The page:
The Norwegian Government today submitted a proposal for a new Act on the Right to Environmental Information. It provides all citizens with a legal right to obtain environmental information, both from public authorities and from public and private enterprises. Environment Minister Børge Brende encourages people to use the new law actively.
– If the new Act is to have any effect, it must be used. The right to information is a basic democratic right and at the same time a necessary instrument in our efforts to strengthen the implementation of environmental policies, says Environment Minister Børge Brende. At the same time the Act will be important for environmental organisations and for the media in their efforts to disseminate information about issues of importance for the environment.
The Act involves new obligations for private enterprises to provide environmental information to citizens upon request. All areas of economic activity are included (industrial production as well as service industries and the Act also includes such areas as agriculture and forestry). It gives citizens the right to demand information on everything from production processes to the content of the products which are used and which are sold. Neighbours to a polluting industrial enterprise have the right to know what substances the enterprise is releasing to the environment and what effects these substances have on the environment.
A paint dealer must be able to answer questions about what substances the products he uses or sells contain which can harm the environment, and a farmer must be able to answer questions about which pesticides he uses. Information on substances or product attributes harmful to health and the environment shall be available at all stages of production and use and be readily available for the users of the products.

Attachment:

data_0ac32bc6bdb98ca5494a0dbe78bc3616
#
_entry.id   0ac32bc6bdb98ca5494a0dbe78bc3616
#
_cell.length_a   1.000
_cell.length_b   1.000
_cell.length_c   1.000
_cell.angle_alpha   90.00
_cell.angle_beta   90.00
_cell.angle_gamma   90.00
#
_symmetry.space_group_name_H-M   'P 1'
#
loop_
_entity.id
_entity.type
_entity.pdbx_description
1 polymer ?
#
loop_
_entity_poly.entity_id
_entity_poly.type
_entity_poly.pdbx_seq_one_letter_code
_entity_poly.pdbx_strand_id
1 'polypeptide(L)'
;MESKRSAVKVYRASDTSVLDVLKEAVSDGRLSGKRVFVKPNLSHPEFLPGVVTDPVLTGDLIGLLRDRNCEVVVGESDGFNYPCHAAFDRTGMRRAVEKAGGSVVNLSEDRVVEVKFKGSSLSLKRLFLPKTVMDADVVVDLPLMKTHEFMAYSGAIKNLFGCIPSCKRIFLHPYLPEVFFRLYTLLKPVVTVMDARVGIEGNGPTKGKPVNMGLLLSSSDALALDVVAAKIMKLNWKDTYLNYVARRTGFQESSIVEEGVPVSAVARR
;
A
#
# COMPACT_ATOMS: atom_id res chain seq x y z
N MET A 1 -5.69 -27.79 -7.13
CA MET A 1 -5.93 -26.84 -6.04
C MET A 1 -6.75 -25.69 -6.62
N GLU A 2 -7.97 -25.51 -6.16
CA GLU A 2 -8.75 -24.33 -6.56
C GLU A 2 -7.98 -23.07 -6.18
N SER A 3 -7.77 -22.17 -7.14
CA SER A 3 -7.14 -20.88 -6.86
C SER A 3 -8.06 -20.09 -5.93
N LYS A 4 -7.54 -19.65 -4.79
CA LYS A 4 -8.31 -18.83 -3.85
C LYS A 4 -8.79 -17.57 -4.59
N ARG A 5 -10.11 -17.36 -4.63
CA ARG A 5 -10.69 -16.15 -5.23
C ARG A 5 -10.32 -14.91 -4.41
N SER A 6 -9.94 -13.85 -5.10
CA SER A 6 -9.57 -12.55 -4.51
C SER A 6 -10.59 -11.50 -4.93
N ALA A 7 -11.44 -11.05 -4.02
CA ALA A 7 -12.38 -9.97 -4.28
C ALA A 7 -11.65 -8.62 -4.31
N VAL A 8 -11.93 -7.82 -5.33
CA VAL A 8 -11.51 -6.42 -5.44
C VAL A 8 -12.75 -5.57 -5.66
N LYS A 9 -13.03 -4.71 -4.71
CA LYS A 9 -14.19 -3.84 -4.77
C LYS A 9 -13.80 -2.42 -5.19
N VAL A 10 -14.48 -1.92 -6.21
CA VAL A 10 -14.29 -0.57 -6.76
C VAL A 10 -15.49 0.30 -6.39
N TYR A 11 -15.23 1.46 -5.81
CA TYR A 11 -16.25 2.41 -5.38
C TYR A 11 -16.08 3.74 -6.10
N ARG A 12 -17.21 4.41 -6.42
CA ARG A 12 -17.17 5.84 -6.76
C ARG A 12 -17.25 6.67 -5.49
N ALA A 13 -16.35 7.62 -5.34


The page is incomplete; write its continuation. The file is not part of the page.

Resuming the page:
Not all products create environmental problems in Norway, but production and distribution abroad may be environmentally harmful, for example garden furniture made of timber from threatened rain forests. The new Act will give citizens the right to ask also for this kind of information. This can help to support ethical and environmentally aware consumption, and increase awareness of the environmental consequences of Norwegian consumption patterns also outside of Norwegian borders.
The Act also extends the right of citizens to obtain information about the environmental consequences of the activities and decisions of public bodies. This right applies to state, country and municipal bodies. People are entitled both to know whether public bodies follow up their own goals concerning environmentally friendly operation, and to get information about the environmental consequences of public administration and decisions of public bodies, such as for example the environmental consequences of a transport plan or a particular road development. The work which has started on Green Government will be a key instrument for establishing the environmental consequences of state activities. By 2005 all state institutions are to incorporate environmental management as an integral part of the leadership system of the organisation.